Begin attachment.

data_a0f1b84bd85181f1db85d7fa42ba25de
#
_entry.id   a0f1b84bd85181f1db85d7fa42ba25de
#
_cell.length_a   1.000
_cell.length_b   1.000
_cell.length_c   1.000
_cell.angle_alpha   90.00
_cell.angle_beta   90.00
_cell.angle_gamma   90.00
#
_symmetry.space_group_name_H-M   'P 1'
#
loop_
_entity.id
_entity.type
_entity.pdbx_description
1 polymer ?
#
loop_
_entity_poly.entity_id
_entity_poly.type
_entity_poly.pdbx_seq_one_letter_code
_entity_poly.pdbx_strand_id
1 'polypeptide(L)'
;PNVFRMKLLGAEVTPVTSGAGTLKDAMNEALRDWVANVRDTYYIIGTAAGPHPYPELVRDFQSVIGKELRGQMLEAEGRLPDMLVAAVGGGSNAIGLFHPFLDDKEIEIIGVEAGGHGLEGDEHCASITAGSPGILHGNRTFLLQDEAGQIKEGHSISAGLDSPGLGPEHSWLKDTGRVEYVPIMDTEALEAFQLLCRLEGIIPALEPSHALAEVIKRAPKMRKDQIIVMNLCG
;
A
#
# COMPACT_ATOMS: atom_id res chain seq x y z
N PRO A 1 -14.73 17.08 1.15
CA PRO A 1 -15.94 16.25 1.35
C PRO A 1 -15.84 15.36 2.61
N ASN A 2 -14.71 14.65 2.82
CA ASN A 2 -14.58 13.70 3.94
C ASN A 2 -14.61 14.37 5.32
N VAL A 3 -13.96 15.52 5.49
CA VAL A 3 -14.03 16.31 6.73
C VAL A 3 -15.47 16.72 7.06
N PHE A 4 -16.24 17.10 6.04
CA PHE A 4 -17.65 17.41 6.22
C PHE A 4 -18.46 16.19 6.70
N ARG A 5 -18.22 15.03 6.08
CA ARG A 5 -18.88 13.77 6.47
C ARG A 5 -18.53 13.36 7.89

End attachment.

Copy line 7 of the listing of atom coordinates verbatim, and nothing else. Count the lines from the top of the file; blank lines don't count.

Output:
_cell.length_c   1.000